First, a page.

The study, published in Twin Research and Human Genetics looked at 1,901 children and young adults between the ages of 12 and 26. That included 243 sets of identical twins, 452 sets of fraternal twins and 511 sets of unpaired individuals.
Four sweeteners were provided for participants to sample and rate the intensity of sweetness, including glucose, fructose, aspartame and neohesperidine dihydrochalcone (NHDC). Glucose and fructose provide calories, while aspartame and NHDC are artificial and non-caloric.
The researchers discovered that a common genetic factor appeared to be responsible for 75 per cent of the genetic variance with the four different types of sweeteners. What this indicates is that perceived intensity of sweetness is connected to a specific set of genes. Those who are born with a weak perception of sweetness are more likely to add more sugar to food in order to reach the same level of perceived sweetness as others.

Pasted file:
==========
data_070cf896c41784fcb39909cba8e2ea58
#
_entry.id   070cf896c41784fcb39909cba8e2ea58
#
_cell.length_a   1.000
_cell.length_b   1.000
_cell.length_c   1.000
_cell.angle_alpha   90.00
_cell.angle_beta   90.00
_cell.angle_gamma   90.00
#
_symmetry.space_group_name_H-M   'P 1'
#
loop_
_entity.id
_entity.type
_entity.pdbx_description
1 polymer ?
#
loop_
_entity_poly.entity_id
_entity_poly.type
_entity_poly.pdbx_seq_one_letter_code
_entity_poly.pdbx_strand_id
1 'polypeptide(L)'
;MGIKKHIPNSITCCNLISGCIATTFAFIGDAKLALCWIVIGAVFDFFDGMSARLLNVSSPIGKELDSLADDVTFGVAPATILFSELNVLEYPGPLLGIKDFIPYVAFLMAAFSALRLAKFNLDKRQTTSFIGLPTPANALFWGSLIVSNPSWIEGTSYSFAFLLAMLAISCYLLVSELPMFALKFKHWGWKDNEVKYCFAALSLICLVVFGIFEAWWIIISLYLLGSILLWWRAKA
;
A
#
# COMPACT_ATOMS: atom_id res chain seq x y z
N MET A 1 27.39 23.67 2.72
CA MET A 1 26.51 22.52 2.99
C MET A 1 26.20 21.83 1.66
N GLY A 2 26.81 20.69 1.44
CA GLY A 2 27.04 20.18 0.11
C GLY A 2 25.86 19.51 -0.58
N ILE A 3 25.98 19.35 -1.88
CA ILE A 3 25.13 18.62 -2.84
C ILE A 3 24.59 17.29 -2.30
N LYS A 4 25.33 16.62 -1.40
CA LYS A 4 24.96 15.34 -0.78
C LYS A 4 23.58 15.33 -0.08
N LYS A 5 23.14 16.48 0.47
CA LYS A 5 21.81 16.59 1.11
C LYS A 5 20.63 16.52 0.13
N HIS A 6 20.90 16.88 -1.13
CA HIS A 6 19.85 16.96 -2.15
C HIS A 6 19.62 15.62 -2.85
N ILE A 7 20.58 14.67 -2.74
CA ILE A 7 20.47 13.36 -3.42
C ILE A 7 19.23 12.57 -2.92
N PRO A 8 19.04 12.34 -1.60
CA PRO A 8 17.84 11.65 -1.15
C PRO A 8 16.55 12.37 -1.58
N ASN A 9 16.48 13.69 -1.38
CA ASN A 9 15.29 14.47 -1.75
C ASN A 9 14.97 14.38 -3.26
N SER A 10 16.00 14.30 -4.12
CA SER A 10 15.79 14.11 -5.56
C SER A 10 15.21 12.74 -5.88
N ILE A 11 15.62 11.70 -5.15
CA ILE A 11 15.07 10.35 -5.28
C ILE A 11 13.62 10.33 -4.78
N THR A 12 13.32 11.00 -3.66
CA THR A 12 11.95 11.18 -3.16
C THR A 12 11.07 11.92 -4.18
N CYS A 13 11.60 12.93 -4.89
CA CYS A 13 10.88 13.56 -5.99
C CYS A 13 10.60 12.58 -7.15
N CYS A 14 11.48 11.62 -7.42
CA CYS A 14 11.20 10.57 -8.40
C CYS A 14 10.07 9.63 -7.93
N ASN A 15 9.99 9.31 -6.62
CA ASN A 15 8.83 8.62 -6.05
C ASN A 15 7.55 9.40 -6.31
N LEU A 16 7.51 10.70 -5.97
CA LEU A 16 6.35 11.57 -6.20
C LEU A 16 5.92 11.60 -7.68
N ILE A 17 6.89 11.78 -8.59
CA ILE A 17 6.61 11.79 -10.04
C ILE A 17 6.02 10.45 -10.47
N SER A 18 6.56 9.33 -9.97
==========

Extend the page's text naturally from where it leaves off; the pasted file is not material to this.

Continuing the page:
Whether your genes leave you craving sugar or not, runners are wise to try and limit their consumption of added sugar to less than ten per cent of their total daily calories.
If you’re daydreaming about an ice cream sundae at the end of your long run, don’t deny your satisfaction of a treat, but perhaps try to indulge in something with a little bit less of the added white stuff. We’ve got a wicked list of banana ice cream recipes that would do the trick.